President Donald Trump is signaling a new willingness to work with Democrats just days after blaming them for Trumpcare’s disastrous defeat in Congress, according to numerous reports.
Democrats are smiling in D.C. that the Freedom Caucus, with the help of Club For Growth and Heritage, have saved Planned Parenthood & Ocare!— Donald J. Trump (@realDonaldTrump) March 26, 2017
While the president still poked at the opposition party via his Twitter account on Sunday — saying that “Democrats are smiling in D.C.” over the failure of the American Health Care Act on Friday — White House Chief of Staff Reince Priebus said it was time for Republicans to get their act together and indicated the Trump administration was open dealing with Democrats, according to the Wall Street Journal.
“This president is not going to be a partisan president,” said Priebus.
“I think it’s time for our folks to come together, and I also think it’s time to potentially get a few moderate Democrats on board as well.”
With a deeply fractured Republican Party, the sentiment that Donald Trump needs the Democrats is growing. Ohio Gov. John Kasich, a Republican, said as much in an interview on CNN’s State of the Union on Sunday.
“You cannot have major changes in major programs affecting things like health care without including Democrats from the very beginning.”
However, it still isn’t clear what approach Trump will take with Obamacare. The president could bring Democrats in to help make administrative changes to the bill, as the comments from Priebus indicate could happen. Or he could do as he threatened on Twitter and wait for Obamacare to “explode.”
ObamaCare will explode and we will all get together and piece together a great healthcare plan for THE PEOPLE. Do not worry!— Donald J. Trump (@realDonaldTrump) March 25, 2017
As for the Democrats, in an interview on ABC’s This Week (via the Huffington Post), Democratic N.Y. Senator Chuck Schumer said his party might be willing to work with the White House, but it will take a new approach from Donald Trump.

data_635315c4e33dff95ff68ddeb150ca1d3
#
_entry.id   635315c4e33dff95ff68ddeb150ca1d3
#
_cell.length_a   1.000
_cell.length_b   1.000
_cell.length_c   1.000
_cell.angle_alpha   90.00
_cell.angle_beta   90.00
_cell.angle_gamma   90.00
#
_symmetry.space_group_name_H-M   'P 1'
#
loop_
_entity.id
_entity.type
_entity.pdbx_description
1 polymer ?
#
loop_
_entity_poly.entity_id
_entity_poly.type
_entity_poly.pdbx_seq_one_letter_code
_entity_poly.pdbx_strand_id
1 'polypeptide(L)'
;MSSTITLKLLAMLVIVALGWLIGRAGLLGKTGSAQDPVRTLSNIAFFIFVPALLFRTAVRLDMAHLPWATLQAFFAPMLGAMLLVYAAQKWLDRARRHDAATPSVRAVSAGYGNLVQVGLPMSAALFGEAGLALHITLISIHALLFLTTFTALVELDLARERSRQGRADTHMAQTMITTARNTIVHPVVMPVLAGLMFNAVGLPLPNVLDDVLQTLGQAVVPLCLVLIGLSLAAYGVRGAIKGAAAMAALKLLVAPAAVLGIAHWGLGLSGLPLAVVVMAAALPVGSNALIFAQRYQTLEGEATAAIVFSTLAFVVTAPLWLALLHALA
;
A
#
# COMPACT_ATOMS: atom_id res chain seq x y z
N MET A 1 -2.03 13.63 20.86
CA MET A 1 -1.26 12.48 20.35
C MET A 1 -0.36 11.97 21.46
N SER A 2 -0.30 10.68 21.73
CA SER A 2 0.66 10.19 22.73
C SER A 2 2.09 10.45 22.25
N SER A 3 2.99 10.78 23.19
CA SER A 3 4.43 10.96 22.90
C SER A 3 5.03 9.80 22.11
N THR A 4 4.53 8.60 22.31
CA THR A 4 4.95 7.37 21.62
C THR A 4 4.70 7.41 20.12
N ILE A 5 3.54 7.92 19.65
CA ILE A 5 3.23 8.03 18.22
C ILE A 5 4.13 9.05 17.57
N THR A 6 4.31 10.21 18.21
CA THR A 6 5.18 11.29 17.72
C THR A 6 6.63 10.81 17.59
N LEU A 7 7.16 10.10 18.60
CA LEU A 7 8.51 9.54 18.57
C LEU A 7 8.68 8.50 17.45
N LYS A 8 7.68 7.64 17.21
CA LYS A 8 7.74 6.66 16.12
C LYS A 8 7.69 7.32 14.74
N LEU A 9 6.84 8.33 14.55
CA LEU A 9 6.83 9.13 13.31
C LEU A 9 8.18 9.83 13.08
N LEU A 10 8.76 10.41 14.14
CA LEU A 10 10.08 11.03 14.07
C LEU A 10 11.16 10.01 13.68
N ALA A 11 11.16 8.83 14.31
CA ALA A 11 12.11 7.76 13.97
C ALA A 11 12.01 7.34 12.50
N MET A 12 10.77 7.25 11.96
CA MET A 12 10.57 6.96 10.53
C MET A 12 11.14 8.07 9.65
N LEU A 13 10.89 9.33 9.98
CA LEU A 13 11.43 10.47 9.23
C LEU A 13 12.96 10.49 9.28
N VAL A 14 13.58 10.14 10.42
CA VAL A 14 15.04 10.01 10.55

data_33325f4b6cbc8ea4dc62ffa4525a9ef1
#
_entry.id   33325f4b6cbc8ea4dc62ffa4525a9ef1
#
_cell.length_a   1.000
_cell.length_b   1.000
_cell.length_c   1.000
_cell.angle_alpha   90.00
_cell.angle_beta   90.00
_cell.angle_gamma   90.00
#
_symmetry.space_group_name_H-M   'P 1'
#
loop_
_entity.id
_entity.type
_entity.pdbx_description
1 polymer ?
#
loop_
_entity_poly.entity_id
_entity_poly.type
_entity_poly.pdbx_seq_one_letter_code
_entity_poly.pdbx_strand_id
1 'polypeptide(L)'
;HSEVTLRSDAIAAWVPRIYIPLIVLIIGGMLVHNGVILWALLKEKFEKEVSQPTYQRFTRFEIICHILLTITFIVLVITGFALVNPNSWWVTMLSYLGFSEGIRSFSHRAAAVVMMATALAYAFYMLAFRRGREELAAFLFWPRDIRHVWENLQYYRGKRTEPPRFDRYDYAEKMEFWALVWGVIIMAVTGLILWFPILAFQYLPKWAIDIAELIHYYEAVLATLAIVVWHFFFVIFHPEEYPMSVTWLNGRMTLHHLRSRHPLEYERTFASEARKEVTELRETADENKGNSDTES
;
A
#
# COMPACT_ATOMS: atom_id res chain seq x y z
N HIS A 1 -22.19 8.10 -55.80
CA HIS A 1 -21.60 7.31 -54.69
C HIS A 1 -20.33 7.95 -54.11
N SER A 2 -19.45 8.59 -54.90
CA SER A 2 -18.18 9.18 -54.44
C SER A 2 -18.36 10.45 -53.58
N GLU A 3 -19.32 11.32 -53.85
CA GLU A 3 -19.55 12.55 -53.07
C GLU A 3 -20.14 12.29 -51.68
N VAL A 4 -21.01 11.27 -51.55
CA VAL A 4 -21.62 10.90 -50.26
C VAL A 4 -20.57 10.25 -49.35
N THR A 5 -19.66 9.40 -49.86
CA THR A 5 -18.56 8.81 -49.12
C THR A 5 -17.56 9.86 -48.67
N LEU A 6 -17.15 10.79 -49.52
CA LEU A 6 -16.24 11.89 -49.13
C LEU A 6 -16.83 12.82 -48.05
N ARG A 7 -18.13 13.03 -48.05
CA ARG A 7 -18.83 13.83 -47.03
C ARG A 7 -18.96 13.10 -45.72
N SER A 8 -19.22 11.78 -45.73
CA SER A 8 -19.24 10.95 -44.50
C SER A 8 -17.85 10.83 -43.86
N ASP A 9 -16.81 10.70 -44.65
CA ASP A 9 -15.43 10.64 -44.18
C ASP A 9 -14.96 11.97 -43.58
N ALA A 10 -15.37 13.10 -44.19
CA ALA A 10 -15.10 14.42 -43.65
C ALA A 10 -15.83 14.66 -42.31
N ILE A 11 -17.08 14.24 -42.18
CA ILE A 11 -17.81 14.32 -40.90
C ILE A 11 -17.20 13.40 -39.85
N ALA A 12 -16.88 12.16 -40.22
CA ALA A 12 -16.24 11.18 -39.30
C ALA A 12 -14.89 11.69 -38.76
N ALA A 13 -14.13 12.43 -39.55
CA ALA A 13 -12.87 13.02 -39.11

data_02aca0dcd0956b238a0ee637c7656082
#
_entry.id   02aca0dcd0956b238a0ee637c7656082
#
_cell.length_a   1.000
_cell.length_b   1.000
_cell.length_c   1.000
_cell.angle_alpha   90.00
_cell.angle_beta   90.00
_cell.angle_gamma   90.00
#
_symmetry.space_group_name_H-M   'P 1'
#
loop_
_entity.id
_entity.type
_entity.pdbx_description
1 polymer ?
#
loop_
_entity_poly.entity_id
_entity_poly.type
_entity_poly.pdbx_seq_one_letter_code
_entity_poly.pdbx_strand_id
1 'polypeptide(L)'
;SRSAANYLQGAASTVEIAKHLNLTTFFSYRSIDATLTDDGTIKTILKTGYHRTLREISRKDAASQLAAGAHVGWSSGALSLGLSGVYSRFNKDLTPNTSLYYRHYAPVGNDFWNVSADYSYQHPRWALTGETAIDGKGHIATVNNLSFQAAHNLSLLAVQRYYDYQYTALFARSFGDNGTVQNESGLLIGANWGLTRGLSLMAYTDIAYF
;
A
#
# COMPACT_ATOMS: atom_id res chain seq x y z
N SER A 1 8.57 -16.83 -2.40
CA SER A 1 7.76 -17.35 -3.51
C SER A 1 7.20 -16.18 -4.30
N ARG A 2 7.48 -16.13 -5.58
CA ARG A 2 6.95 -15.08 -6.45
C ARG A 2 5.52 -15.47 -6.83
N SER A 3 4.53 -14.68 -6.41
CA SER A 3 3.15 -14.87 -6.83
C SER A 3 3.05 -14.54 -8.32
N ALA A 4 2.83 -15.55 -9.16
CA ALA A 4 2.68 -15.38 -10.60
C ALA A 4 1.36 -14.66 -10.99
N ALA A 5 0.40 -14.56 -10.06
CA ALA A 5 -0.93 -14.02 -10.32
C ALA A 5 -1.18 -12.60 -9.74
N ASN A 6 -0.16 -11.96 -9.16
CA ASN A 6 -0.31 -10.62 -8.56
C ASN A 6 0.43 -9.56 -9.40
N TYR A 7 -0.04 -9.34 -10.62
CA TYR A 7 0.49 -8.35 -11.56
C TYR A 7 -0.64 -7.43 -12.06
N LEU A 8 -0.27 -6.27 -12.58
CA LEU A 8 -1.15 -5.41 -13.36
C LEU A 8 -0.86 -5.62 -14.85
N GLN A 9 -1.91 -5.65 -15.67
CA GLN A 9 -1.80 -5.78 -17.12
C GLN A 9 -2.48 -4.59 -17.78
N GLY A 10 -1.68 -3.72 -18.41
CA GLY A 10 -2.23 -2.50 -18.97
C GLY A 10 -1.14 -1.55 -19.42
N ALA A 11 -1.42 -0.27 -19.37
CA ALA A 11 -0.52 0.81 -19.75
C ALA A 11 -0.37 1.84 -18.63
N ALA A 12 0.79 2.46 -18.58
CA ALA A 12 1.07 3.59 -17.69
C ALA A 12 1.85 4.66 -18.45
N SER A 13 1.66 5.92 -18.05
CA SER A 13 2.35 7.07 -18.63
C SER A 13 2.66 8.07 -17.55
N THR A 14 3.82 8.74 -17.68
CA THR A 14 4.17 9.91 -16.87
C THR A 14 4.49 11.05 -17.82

“The president campaigned as a populist against the Democratic and Republican establishments,” Schumer said.
“He ran as a defender of the middle class. The minute he got into office, maybe led by Vice President [Mike] Pence or some of the others, he moved so far to the hard right that it’s virtually impossible for us to work with him.”
“If he changes, he could have a different presidency. But he’s going to have to tell the Freedom Caucus and the hard-right special wealthy interests who are dominating his presidency… he can’t work with them, and we’ll certainly look at his proposals.”
However, as the New York Times points out, Democrats are in no hurry to play nice. With Donald Trump’s approval numbers below 40 percent and the spectacular failure of the GOP’s attempt to take down Obamacare, the Democrats feel they have a shot at picking up Congressional seats in the 2018 midterm election. Being too helpful to the White House at this stage could hurt their chances. And, for once, the Democrats are unified in their efforts.
“You certainly saw the power of united Democratic resistance to the Trump agenda on Friday,” said Senator Christopher Murphy, D-Conn. “There’s no way you can explain the failure of that bill without the story of a united Democratic and progressive resistance.”
According to Democratic strategist Brian Fallon, helping Donald Trump now is not in the Democrats’ interest.
“Having tasted victory, the resistance forces will feel even more empowered to insist that Democrats continue withholding any cooperation and not granting Trump any victories when he is so wounded,” said Fallon.
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[Featured Image by Michael Reynolds-Pool/Getty Images]